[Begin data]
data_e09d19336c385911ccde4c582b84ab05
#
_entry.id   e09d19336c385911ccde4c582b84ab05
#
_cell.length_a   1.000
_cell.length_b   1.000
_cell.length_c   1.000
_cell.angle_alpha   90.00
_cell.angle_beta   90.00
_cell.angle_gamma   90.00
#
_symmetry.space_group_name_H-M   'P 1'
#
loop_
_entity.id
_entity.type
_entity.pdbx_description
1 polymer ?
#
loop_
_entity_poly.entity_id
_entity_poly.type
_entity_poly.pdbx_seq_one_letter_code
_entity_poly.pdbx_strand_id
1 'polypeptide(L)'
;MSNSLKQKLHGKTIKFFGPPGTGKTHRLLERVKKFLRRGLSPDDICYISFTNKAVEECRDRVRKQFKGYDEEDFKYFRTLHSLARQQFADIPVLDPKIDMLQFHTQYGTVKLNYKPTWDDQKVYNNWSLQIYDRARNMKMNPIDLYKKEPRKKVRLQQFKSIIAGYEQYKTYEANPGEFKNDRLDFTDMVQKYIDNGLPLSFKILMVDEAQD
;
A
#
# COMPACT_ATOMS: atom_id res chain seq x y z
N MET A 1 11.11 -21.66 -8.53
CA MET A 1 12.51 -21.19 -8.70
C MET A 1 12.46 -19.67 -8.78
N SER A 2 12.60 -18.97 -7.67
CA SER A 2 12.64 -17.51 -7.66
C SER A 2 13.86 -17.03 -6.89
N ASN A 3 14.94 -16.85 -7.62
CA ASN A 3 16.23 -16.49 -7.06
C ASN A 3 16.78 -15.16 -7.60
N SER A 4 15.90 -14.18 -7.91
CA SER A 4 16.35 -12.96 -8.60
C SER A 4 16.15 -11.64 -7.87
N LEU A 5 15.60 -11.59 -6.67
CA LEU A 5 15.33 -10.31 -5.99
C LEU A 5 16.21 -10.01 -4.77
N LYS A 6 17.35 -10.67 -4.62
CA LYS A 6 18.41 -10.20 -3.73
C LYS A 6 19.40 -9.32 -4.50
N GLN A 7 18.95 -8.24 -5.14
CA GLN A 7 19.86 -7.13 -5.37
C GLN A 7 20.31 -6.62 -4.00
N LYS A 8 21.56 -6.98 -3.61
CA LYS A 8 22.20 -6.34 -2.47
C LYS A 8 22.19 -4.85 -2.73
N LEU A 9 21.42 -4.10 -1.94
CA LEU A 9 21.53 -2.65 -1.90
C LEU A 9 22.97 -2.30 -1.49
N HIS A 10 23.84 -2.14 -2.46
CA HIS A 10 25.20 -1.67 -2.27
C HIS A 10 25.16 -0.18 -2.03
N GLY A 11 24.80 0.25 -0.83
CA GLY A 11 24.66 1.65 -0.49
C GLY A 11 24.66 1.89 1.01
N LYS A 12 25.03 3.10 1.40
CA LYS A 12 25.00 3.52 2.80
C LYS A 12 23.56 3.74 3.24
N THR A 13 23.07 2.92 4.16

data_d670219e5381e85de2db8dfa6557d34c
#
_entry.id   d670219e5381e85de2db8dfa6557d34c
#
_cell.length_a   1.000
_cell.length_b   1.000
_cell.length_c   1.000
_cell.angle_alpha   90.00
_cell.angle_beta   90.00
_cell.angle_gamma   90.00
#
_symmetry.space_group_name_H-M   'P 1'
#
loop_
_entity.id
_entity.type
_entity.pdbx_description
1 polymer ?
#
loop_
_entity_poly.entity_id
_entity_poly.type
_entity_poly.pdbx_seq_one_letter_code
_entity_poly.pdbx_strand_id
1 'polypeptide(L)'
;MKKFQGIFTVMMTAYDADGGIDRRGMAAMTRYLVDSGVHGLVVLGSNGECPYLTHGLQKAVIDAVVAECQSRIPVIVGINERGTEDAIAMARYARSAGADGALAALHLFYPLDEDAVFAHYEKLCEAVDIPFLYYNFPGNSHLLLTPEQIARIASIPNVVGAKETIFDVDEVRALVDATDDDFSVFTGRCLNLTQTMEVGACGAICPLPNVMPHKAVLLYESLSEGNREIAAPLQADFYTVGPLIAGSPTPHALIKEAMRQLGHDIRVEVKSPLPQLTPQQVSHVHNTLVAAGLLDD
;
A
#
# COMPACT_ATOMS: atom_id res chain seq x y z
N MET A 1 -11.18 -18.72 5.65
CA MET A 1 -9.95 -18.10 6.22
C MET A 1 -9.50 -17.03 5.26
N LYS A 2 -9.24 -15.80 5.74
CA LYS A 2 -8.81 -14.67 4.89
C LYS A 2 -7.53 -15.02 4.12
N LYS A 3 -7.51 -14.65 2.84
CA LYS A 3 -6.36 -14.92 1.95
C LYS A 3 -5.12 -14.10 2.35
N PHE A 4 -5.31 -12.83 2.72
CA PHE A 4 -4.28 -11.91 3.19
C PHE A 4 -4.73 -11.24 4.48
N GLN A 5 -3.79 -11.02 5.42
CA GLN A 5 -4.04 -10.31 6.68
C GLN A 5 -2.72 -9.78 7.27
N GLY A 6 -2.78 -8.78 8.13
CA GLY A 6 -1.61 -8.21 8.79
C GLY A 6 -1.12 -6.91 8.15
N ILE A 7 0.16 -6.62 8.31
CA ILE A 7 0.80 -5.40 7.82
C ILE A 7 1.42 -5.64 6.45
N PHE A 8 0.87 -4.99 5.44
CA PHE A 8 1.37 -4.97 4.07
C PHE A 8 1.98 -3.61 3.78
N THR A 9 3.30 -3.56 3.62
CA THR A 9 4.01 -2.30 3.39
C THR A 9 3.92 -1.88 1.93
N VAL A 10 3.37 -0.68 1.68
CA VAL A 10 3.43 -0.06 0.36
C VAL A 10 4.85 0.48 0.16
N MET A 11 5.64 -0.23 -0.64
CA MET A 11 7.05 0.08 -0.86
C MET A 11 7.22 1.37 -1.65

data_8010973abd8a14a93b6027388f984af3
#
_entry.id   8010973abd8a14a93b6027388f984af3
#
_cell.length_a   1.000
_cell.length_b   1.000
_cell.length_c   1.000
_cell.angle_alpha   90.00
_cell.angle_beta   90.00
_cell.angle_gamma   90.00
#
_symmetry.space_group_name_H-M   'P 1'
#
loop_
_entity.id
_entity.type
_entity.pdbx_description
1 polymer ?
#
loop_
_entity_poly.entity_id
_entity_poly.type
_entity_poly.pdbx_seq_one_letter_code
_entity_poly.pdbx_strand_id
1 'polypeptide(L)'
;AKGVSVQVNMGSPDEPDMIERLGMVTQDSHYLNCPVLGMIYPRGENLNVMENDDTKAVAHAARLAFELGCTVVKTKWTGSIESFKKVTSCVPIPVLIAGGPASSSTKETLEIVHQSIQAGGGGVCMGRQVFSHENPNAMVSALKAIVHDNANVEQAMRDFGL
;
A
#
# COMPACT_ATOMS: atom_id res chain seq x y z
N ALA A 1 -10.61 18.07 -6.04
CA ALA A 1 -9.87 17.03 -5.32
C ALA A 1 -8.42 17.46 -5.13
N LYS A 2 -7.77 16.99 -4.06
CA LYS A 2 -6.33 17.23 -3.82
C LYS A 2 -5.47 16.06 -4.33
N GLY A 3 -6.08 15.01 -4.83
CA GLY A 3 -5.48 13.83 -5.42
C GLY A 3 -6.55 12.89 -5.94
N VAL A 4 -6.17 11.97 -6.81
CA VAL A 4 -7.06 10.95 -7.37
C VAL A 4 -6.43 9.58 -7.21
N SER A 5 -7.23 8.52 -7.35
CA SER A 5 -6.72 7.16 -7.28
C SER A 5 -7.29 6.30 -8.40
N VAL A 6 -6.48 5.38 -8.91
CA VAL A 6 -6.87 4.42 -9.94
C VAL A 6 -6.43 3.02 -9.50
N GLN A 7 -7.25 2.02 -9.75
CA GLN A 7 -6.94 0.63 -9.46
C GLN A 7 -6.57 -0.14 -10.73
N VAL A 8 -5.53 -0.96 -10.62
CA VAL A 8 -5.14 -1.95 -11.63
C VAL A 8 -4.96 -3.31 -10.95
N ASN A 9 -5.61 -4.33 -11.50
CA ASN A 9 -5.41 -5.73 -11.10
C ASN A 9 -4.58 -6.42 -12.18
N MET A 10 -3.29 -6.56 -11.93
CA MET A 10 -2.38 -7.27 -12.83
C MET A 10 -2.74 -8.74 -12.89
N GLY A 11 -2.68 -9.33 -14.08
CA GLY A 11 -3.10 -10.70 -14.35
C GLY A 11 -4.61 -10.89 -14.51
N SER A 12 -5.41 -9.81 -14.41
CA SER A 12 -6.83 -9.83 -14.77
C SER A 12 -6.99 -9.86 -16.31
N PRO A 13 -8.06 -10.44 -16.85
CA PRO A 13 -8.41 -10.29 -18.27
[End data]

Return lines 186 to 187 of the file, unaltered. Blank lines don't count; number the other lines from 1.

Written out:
CA ASN A 9 -5.41 -5.73 -11.10
C ASN A 9 -4.58 -6.42 -12.18